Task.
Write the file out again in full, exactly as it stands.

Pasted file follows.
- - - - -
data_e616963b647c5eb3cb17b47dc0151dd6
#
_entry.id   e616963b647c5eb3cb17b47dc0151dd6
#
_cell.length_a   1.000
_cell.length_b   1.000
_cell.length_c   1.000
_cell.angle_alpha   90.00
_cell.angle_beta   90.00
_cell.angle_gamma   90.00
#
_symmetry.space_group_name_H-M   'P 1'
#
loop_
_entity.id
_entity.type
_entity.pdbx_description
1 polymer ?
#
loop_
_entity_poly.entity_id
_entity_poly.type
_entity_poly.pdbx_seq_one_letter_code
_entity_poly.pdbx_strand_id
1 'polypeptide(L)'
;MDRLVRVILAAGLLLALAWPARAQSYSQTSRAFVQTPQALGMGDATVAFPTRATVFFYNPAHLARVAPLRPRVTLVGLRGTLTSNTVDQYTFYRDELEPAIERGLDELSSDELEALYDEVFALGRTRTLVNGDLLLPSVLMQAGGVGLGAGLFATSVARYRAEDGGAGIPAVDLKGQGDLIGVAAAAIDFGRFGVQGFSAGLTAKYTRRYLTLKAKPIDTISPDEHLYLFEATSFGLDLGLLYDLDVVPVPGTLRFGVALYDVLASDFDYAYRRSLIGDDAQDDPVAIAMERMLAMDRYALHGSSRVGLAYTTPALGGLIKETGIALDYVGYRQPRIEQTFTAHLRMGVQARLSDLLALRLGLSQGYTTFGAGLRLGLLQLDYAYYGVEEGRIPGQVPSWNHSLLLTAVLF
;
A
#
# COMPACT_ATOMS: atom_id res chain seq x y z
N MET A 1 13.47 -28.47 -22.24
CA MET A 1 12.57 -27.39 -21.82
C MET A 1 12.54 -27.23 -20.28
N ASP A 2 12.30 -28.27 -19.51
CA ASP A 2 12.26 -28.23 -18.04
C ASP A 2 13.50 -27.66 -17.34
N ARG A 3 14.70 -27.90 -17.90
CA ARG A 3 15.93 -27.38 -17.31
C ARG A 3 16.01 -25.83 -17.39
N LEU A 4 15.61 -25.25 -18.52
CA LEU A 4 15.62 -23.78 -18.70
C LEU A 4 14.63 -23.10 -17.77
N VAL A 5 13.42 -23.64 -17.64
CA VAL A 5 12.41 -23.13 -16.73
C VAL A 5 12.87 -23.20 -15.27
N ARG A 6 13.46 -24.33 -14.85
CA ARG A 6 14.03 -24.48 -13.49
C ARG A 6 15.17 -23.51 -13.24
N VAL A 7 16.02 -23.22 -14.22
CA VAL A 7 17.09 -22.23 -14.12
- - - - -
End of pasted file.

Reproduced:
data_e616963b647c5eb3cb17b47dc0151dd6
#
_entry.id   e616963b647c5eb3cb17b47dc0151dd6
#
_cell.length_a   1.000
_cell.length_b   1.000
_cell.length_c   1.000
_cell.angle_alpha   90.00
_cell.angle_beta   90.00
_cell.angle_gamma   90.00
#
_symmetry.space_group_name_H-M   'P 1'
#
loop_
_entity.id
_entity.type
_entity.pdbx_description
1 polymer ?
#
loop_
_entity_poly.entity_id
_entity_poly.type
_entity_poly.pdbx_seq_one_letter_code
_entity_poly.pdbx_strand_id
1 'polypeptide(L)'
;MDRLVRVILAAGLLLALAWPARAQSYSQTSRAFVQTPQALGMGDATVAFPTRATVFFYNPAHLARVAPLRPRVTLVGLRGTLTSNTVDQYTFYRDELEPAIERGLDELSSDELEALYDEVFALGRTRTLVNGDLLLPSVLMQAGGVGLGAGLFATSVARYRAEDGGAGIPAVDLKGQGDLIGVAAAAIDFGRFGVQGFSAGLTAKYTRRYLTLKAKPIDTISPDEHLYLFEATSFGLDLGLLYDLDVVPVPGTLRFGVALYDVLASDFDYAYRRSLIGDDAQDDPVAIAMERMLAMDRYALHGSSRVGLAYTTPALGGLIKETGIALDYVGYRQPRIEQTFTAHLRMGVQARLSDLLALRLGLSQGYTTFGAGLRLGLLQLDYAYYGVEEGRIPGQVPSWNHSLLLTAVLF
;
A
#
# COMPACT_ATOMS: atom_id res chain seq x y z
N MET A 1 13.47 -28.47 -22.24
CA MET A 1 12.57 -27.39 -21.82
C MET A 1 12.54 -27.23 -20.28
N ASP A 2 12.30 -28.27 -19.51
CA ASP A 2 12.26 -28.23 -18.04
C ASP A 2 13.50 -27.66 -17.34
N ARG A 3 14.70 -27.90 -17.90
CA ARG A 3 15.93 -27.38 -17.31
C ARG A 3 16.01 -25.83 -17.39
N LEU A 4 15.61 -25.25 -18.52
CA LEU A 4 15.62 -23.78 -18.70
C LEU A 4 14.63 -23.10 -17.77
N VAL A 5 13.42 -23.64 -17.64
CA VAL A 5 12.41 -23.13 -16.73
C VAL A 5 12.87 -23.20 -15.27
N ARG A 6 13.46 -24.33 -14.85
CA ARG A 6 14.03 -24.48 -13.49
C ARG A 6 15.17 -23.51 -13.24
N VAL A 7 16.02 -23.22 -14.22
CA VAL A 7 17.09 -22.23 -14.12